The FINANCIAL — The Internal Revenue Service, state tax agencies and tax industry today warned tax professionals of a new scam email that impersonates the IRS and attempts to steal Electronic Filing Identification Numbers (EFINs).
The Security Summit partners said the latest scheme, arriving just before the start of the nation’s tax season, should serve as another reminder that tax professionals remain prime targets for identity thieves. These thieves try to steal client data and tax preparers’ identities that will allow them to file fraudulent tax returns for refunds.
“Phishing scams are the most common tool used by identity thieves to trick tax professionals into disclosing sensitive information, and we often see increased activity during filing season,” said IRS Commissioner Chuck Rettig. “Tax professionals must remain vigilant. The scammers are very active and very creative.”
The latest scam email says it is from “IRS Tax E-Filing” and carries the subject line “Verifying your EFIN before e-filing.”
The IRS warns tax pros not to take any of the steps outlined in the email, especially responding to the email. The body of the bogus email states:
In order to help protect both you and your clients from unauthorized/fraudulent activities, the IRS requires that you verify all authorized e-file originators prior to transmitting returns through our system. That means we need your EFIN (e-file identification number) verification and Driver’s license before you e-file.
Please have a current PDF copy or image of your EFIN acceptance letter (5880C Letter dated within the last 12 months) or a copy of your IRS EFIN Application Summary, found at your e-Services account at IRS.gov, and Front and Back of Driver’s License emailed in order to complete the verification process. Email: (fake email address) IRS notes.
If your EFIN is not verified by our system, your ability to e-file will be disabled until you provide documentation showing your credentials are in good standing to e-file with the IRS.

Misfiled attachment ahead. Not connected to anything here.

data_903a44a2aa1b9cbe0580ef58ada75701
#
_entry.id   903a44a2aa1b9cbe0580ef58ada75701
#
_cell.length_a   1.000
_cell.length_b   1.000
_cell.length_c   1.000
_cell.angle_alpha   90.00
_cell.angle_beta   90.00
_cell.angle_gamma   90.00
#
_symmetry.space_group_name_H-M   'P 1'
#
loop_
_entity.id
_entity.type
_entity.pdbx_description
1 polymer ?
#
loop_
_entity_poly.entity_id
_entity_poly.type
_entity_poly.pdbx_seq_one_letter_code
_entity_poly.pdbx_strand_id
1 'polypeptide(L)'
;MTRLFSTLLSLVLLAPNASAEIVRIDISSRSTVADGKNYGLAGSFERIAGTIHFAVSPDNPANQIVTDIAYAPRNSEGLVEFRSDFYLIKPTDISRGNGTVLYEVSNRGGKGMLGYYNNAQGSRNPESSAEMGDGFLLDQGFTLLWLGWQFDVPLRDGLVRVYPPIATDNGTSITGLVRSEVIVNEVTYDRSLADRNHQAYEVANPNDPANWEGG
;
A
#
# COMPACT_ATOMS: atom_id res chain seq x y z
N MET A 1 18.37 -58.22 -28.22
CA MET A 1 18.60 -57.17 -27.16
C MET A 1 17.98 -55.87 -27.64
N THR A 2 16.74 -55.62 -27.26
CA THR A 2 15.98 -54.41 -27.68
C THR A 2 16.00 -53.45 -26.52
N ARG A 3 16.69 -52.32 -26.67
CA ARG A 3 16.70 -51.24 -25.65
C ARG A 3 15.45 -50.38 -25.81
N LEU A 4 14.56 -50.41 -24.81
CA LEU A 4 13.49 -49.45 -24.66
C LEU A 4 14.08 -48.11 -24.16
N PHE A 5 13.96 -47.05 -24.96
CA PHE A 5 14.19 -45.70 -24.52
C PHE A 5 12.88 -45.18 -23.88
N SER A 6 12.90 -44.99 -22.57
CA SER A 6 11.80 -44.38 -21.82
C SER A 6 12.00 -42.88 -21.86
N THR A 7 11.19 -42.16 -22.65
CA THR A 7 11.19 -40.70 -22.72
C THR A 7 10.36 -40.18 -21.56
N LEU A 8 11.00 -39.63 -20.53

According to IRS, Tax professionals who received the scam should save the email as a file and then send it as an attachment to firstname.lastname@example.org. They also should notify the Treasury Inspector General for Tax Administration at www.tigta.gov to report the IRS impersonation scam. Both TIGTA and the IRS Criminal Investigation division are aware of the scam.
Like all phishing email scams, it attempts to bait the receiver to take action (opening a link or attachment) with a consequence for failing to do so (disabling the account). The links or attachment may be set up to steal information or to download malware onto the tax professional’s computer.
In this case, the tax preparers are being asked to email documents that would disclose their identities and EFINs to the thieves. The thieves can use this information to file fraudulent returns by impersonating the tax professional.
Tax professionals also should be aware of other common phishing scams that seek EFINs, Preparer Tax Identification Numbers (PTINs) or e-Services usernames and passwords.
Some thieves also pose as potential clients, an especially effective scam currently because there are so many remote transactions during the pandemic. The thief may interact repeatedly with a tax professional and then send an email with an attachment that claims to be their tax information.
The attachment may contain malware that allows the thief to track keystrokes and eventually steal all passwords or take over control of the computer systems.
Some phishing scams are ransomware schemes in which the thief gains control of the tax professionals’ computer systems and holds the data hostage until a ransom is paid. The Federal Bureau of Investigation (FBI) has warned against paying a ransom because thieves often leave the data encrypted.
For additional information and help, tax professionals should review Publication 4557, Safeguarding Taxpayer Data PDF and Identity Theft Information for Tax Professionals.